The United States I am the country where obesity it concerns 40% of adults and where, for this reason, there are many studies that are carried out to try to solve and stem the problem. From The American Journal of Clinical Nutrition comes one now new Research focused on the effects that rapidly digestible refined carbohydrates have on our metabolism. In short, the conclusion drawn from this research is that it is not the quantity that counts but what we eat.
The old approach
According to the scientists, therefore, a model that would be more functional should not involve pushing people to eat less but, rather, to follow a path focused on what you eat. We have always been used to a type of slimming approach that involves remove something, thus decreasing the number of calories ingested in favor of more physical activity.
Now, however, this research published in the American Journal of Clinical Nutrition (The Carbohydrate-Insulin Model: A Physiological Perspective on the Obesity Pandemic) is ready to deny this approach, supporting an alternative model that would offer more effective, manageable and long-lasting weight control: the model carbohydrates-insulin.
The new approach: the carbohydrate-insulin model
This model is not entirely new, it was born in the early 1900s, but what the team of scientists, researchers and health experts want to do today is formulate a more concrete model. “Reducing the consumption of rapidly digestible carbohydrates reduces the urge to store body fat. As a result, people can lose weight with less hunger and fatigue“. This is what Dr. David Ludwig, an endocrinologist at Boston Children’s Hospital and a professor at Harvard Medical School, and lead author of this study.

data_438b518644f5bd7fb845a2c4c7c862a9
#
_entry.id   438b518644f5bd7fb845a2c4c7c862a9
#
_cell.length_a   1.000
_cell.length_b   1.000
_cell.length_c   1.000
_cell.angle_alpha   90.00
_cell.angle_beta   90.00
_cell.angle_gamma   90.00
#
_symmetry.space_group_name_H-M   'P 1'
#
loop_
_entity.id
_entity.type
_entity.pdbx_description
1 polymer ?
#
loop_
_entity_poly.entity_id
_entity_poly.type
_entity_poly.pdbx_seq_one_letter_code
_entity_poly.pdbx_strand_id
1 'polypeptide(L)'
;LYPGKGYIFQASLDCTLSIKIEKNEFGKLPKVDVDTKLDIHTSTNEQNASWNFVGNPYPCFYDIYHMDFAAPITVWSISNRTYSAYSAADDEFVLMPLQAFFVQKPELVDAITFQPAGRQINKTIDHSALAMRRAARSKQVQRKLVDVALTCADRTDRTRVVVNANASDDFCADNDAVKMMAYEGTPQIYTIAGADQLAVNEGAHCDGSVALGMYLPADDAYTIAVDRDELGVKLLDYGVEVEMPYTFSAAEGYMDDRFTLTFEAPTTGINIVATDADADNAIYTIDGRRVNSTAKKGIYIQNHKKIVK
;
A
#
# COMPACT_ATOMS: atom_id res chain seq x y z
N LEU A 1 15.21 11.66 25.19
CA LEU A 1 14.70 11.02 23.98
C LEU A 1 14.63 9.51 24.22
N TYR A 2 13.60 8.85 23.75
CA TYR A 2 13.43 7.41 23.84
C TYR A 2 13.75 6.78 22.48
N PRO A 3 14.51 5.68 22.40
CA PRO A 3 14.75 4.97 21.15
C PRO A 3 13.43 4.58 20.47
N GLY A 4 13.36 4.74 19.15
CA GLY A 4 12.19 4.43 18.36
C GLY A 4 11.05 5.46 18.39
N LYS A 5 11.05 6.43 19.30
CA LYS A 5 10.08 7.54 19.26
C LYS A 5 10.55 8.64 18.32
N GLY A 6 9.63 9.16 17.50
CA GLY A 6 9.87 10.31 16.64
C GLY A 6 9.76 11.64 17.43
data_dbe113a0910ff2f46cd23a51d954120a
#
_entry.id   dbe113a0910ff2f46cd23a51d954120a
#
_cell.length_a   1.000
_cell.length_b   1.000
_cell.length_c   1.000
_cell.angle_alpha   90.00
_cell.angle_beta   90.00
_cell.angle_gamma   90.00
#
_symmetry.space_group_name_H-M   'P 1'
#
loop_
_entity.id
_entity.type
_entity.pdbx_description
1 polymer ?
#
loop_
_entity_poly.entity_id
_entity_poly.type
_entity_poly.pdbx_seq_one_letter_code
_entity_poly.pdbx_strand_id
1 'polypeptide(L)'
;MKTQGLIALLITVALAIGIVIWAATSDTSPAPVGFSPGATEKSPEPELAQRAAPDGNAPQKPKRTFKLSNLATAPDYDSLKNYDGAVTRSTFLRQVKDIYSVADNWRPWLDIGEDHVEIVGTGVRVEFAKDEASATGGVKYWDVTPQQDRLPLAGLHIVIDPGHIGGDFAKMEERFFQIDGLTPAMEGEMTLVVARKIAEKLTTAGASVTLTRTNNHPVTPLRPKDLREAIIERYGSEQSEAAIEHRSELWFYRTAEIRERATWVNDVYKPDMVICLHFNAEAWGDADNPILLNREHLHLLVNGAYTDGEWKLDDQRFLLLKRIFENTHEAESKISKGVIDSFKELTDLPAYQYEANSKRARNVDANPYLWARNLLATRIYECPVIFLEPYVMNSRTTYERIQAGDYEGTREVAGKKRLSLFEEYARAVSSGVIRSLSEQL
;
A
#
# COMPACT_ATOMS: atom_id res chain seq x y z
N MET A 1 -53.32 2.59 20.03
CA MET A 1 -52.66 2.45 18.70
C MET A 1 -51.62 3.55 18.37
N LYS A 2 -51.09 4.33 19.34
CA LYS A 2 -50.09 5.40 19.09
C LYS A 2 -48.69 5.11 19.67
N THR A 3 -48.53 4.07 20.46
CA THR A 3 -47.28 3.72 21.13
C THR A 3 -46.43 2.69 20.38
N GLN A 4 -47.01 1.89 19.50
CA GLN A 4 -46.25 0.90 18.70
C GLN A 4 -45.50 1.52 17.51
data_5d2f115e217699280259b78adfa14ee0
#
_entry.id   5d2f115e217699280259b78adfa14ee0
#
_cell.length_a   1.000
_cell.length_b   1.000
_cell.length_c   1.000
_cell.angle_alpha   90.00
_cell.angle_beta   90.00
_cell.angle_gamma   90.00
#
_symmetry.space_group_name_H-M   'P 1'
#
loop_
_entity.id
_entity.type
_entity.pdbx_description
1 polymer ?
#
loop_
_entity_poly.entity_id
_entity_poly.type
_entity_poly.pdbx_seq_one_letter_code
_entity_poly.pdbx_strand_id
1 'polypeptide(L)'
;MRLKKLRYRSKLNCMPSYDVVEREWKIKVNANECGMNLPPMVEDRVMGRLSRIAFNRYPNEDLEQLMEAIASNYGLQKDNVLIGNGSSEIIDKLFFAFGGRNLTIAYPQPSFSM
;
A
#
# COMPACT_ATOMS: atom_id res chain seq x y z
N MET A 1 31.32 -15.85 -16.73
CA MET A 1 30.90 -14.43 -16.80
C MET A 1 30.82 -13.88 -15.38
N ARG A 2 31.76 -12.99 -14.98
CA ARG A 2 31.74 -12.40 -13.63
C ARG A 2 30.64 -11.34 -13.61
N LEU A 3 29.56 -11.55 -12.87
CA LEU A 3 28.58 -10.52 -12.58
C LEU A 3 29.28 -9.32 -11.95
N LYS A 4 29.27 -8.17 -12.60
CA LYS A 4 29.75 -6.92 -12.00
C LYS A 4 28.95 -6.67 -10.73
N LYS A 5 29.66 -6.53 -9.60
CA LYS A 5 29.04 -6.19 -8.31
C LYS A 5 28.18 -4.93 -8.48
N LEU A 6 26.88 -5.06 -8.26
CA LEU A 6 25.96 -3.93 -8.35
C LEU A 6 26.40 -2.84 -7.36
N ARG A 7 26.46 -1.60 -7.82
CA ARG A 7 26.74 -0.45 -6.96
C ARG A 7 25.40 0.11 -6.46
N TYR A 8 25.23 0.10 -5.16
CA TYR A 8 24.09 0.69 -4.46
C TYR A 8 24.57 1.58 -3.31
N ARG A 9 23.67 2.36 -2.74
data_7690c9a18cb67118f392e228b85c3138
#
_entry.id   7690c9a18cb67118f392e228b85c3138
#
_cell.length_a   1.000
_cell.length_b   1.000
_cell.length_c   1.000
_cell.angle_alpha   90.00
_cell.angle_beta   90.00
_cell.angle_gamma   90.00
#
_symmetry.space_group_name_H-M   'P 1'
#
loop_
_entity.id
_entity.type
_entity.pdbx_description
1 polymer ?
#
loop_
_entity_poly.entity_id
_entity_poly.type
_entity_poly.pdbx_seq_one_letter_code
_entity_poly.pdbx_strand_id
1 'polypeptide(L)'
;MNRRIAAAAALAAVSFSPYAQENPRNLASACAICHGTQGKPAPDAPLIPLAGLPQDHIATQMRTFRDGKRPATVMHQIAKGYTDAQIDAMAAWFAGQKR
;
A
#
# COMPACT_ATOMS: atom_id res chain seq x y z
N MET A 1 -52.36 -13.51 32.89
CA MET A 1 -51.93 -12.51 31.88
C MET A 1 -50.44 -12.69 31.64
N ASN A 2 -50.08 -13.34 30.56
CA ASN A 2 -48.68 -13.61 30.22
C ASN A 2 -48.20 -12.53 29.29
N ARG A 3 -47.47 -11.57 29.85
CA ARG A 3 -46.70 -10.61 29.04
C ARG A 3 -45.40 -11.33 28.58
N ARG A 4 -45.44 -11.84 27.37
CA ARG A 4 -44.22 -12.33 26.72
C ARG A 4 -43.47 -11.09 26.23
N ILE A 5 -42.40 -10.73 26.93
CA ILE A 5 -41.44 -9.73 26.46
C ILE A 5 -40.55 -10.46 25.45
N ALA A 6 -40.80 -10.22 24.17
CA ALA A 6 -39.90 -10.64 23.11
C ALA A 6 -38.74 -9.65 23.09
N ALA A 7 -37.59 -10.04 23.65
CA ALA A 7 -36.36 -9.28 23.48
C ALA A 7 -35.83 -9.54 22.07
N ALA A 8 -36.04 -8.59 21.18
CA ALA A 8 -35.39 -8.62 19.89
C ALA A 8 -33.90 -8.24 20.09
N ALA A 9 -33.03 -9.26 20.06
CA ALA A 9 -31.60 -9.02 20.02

According to Ludwig the way obesity is often dealt with does not help delve into the biological causes leading to weight gain, while the new carbohydrate-insulin model would be able to dig into the problem of obesity. The key to solving the problem therefore lies in what you eat, not in the quantities. And not only. The dietary models used so far foresee the excessive consumption of foods that have a high glycemic load, such as processed carbohydrates, which are easily digestible.
The mechanism is this: in front of refined carbohydrates, the body increases the secretion of insulin by suppressing the secretion of glucagon, the peptide hormone of the pancreas, which signals fat cells to store more calories leaving few available to nourish muscles and other tissues. So at this point the brain understands that there is not enough energy for the body and, as an alarm signal, it sends feelings of hunger, abruptly slowing down the metabolism to conserve energy. By decreasing, however, the intake of refined carbohydrates this process is much less frequent and also decreases the possibility of gaining weight. We are facing a new model that will help to deal with weight problems or it will return to the good old diet in which you are suffers hunger?